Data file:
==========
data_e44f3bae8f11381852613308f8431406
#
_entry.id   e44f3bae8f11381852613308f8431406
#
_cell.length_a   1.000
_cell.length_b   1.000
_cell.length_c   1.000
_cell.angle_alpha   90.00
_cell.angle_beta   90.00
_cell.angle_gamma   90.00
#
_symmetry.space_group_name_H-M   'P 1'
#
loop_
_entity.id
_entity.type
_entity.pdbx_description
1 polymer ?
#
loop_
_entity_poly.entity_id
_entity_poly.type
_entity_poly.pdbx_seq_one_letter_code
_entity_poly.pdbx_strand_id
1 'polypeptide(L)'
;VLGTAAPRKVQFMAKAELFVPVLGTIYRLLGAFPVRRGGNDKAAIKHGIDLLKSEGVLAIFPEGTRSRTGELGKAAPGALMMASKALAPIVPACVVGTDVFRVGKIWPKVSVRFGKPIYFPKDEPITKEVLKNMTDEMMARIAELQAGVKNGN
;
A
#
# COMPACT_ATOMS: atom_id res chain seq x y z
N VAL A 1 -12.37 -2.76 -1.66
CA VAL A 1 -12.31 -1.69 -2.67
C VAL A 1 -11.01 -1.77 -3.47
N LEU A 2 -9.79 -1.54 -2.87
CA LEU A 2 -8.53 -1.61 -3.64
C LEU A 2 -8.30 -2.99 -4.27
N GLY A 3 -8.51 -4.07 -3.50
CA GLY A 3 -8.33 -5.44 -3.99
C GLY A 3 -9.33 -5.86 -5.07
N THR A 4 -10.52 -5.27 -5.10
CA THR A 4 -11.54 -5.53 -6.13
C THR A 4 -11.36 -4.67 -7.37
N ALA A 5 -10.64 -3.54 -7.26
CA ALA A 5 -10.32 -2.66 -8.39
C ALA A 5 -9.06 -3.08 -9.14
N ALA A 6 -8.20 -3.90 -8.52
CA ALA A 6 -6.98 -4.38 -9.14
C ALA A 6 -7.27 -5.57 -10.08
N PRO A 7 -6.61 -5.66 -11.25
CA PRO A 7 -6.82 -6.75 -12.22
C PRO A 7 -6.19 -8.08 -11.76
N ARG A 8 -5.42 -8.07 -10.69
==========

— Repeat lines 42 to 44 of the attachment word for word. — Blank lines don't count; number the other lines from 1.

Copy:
C THR A 4 -11.36 -4.67 -7.37
N ALA A 5 -10.64 -3.54 -7.26
CA ALA A 5 -10.32 -2.66 -8.39